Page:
The Indian Craze: Primitivism, Modernism, and Transculturation in American Art, 1890-1915

By Mazow, Leo G. | The Art Bulletin, March 2013 | Go to article overview

The Indian Craze: Primitivism, Modernism, and Transculturation in American Art, 1890-1915


Mazow, Leo G., The Art Bulletin


ELIZABETH HUTCHINSON The Indian Craze: Primitivism, Modernism, and Transculturation in American Art, 1890-1915 Durham, N.C.: Duke University Press, 2009. 277 pp.; 8 color ills., 80 b/w. $89.95; $24.95 paper

In 1918 the American critic Van Wyck Brooks called for the recuperation of a "usable past," a repository of home-grown history, biography, and literature, by means of which contemporary writers might forge new cultural foundations.1 Early twentiethcentury American art and cultural history is indeed rife with calls for historical reexamination that might ease the often vexed embrace of modern life. In The Indian Craze, Elizabeth Hutchinson shows that Native American art and handicrafts and their makers were foremost among those groups and cultural phenomena reduced to tools for accommodating social change - what we might call "usables." From about 1895 through 1920, in their home decorations, department stores, art criticism, and in government-sponsored boarding schools for Native Americans, European Americans looked to Native baskets, bowls, and rugs in much the same way practitioners on both sides of the Atlantic looked to objects created within the contemporary Arts and Crafts movement: as symbols of a solidity, purity, spirituality, and integrity missing from everyday life in Progressive Era- urban America. And Natives themselves, as Hutchinson observes, often pated in the "craze," as they sold their and in some instances reclaimed and profited from the mythologies bestowed on them by Anglo collectors.

Hutchinson's first chapter examines the vogue for the "Indian corner," a fixture in middle-class homes consisting of the masks, textiles, baskets, and other handicrafts of numerous tribes; once "cornered," these items came to stand for a monolithic Indian type. Possessors of Indian corners tended to see them as antidotes to modern industrialized life, granting a sense of control in a culture of advanced capitalism and urban estrangement - and, of course, making a tidy unity of the many expressions of a darker-skinned Other. The author makes an analogy between homogenizing and domesticating indigenous art and taming the Indians themselves; in decontextualizing and aestheticizing Native handicrafts, these ambitious decoration schemes tell us less about Indians than they do about Mrs. Leland Stanford, Phoebe Apperson Hearst, and the rising tide of professional collectors (female American philanthropists of the period gravitated to Native American art as tokens of a lost cause they could champion as a reform crusade). It mattered little that some vendors used dyes and other tricks to produce an Indian "effect" with selected materials. As long as they were able to assign the Native American to the realm of the archaic and the preindustrial, the possessors would be able to clear their congested psyches. Native art was one commodity within a culture of commodities, and retailers such as Wanamaker's (which at one point even showcased Indians producing handicrafts in its stores) made the Indian corner a template for therapeutic consumption.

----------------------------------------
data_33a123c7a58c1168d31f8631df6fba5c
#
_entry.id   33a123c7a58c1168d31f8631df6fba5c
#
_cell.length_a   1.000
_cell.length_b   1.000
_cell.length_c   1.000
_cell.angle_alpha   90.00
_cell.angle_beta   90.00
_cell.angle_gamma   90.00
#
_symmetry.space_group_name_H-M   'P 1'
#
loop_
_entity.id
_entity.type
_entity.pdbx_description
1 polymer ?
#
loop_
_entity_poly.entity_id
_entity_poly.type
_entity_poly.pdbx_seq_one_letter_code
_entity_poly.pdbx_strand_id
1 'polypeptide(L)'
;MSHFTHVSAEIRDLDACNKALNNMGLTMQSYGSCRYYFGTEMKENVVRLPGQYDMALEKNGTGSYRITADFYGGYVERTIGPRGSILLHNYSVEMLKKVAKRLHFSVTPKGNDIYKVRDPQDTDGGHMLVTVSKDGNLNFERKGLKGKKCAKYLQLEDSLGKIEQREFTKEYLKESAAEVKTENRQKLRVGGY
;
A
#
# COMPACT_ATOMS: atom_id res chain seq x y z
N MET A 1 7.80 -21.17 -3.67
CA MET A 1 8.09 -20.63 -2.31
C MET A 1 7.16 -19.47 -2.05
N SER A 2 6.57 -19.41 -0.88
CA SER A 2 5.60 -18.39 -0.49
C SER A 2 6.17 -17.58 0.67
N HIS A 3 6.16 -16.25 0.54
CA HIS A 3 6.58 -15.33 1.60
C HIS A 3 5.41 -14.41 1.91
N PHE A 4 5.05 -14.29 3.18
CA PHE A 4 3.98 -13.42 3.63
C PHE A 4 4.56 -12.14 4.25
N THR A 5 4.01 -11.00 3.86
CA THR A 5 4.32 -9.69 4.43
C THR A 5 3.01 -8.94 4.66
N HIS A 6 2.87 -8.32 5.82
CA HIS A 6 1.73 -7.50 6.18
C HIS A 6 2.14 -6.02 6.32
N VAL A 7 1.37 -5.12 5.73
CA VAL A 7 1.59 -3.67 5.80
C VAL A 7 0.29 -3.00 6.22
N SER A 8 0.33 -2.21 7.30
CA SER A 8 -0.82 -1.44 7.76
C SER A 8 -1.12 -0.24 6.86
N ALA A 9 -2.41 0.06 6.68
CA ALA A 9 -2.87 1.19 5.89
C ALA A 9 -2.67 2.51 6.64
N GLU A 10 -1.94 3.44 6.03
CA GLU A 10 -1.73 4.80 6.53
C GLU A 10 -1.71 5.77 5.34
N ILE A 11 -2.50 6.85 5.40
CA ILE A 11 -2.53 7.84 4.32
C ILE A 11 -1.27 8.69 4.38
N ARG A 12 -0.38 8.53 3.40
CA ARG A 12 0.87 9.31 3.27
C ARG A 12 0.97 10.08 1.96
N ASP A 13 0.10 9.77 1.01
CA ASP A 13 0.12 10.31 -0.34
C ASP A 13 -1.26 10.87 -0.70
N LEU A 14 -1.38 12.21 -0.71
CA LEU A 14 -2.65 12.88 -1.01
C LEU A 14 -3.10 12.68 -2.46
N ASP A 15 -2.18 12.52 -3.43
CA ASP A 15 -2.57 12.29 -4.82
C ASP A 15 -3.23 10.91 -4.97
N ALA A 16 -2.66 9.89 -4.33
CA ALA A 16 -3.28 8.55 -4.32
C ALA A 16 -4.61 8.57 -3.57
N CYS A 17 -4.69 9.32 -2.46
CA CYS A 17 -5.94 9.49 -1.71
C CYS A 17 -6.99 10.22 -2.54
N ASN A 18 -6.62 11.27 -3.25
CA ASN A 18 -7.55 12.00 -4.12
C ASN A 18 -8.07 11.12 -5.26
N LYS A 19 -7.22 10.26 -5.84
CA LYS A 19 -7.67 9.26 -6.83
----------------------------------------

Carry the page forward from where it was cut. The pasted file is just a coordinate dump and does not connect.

Part of the strength of The Indian Craze is that where other stuthes have seen the Native embrace of European styles and the meeting of market demand as despoiling factors, and thus largely unworthy of study, Hutchinson understands that assimilation and deculturation are central to the history and historicizing of indigenous American art.2 She makes clear the irony that, for their makers and champions, early twentieth-century Native handicrafts - the very stuff Clement Greenberg would have considered kitsch - came to embody an abstract purity that would later characterize New York school modernism of the Cold War era. In this way The Indian Craze nicely complements and serves as a prequel to Bill Anthes's important book Native Moderns.3

Hutchinson's second chapter examines the catalyst provided to handicrafts in the so-called Native Industries Curriculum, promoted by Estelle Reel, superintendent of the Indian schools, from 1900 to 1910. …

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